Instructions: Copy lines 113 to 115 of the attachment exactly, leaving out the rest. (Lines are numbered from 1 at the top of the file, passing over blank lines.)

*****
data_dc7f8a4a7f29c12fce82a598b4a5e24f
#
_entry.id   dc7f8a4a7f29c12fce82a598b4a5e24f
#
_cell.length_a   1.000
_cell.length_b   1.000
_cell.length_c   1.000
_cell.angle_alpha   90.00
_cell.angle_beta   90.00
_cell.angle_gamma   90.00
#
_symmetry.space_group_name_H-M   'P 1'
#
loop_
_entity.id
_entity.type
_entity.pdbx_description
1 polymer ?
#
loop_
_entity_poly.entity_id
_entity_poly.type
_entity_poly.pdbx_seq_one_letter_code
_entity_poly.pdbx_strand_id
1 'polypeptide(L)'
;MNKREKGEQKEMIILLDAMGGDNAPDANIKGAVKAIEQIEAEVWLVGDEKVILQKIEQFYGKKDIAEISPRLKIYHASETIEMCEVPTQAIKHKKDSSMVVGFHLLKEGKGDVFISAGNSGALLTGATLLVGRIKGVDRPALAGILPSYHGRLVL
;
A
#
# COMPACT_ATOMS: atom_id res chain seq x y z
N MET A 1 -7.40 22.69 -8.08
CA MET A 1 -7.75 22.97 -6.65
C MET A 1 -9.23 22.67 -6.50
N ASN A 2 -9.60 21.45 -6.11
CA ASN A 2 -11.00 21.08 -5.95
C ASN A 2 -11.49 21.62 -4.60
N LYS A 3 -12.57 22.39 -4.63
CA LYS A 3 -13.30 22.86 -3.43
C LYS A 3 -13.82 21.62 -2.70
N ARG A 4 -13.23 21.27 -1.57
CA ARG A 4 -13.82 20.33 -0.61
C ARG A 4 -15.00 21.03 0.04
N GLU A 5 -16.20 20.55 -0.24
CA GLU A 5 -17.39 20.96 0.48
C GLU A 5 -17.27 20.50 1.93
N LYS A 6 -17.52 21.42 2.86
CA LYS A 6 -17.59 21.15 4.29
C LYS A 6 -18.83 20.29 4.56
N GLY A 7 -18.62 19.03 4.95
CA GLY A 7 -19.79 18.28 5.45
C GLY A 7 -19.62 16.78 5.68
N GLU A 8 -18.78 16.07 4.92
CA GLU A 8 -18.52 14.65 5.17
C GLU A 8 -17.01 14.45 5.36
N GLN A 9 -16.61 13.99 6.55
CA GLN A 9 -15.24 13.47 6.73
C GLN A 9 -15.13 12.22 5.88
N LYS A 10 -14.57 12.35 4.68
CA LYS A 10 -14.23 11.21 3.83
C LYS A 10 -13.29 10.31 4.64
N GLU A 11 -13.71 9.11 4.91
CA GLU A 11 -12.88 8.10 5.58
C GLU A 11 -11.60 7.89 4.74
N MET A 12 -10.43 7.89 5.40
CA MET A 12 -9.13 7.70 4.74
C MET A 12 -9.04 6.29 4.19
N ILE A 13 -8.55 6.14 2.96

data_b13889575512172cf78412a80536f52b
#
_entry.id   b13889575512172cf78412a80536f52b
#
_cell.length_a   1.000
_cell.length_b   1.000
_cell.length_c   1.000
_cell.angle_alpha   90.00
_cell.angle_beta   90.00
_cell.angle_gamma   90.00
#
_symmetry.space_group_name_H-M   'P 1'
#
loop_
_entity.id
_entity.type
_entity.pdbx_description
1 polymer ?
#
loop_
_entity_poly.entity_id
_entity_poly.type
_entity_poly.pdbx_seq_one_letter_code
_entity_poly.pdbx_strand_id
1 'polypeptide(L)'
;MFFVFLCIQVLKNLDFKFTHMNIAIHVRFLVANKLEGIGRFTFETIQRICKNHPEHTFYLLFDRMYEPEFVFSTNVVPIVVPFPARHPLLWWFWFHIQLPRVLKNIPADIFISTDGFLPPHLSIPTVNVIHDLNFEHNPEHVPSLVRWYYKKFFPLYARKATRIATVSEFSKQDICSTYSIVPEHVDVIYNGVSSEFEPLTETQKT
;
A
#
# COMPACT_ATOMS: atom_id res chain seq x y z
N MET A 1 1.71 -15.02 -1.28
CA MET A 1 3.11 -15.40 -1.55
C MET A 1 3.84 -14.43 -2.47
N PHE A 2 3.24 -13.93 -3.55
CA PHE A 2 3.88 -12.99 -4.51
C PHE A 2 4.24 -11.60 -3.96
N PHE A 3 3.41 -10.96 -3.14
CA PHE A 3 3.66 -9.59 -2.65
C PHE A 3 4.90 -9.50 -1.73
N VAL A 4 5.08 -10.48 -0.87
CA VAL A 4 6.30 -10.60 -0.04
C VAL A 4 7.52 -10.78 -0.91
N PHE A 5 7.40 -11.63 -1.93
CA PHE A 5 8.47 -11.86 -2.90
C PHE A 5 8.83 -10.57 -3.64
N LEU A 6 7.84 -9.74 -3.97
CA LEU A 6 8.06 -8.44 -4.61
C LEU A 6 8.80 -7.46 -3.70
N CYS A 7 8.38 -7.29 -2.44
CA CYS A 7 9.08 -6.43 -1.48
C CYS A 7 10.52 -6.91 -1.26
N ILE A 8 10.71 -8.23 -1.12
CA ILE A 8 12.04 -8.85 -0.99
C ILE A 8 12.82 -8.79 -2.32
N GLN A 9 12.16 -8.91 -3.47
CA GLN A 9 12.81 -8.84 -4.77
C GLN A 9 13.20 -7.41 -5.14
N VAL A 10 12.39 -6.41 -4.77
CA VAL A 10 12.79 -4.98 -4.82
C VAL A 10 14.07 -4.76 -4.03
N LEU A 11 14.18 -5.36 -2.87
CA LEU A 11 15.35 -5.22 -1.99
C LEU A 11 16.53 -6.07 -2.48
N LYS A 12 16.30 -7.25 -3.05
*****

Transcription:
N LEU A 6 7.84 -9.74 -3.97
CA LEU A 6 8.06 -8.44 -4.61
C LEU A 6 8.80 -7.46 -3.70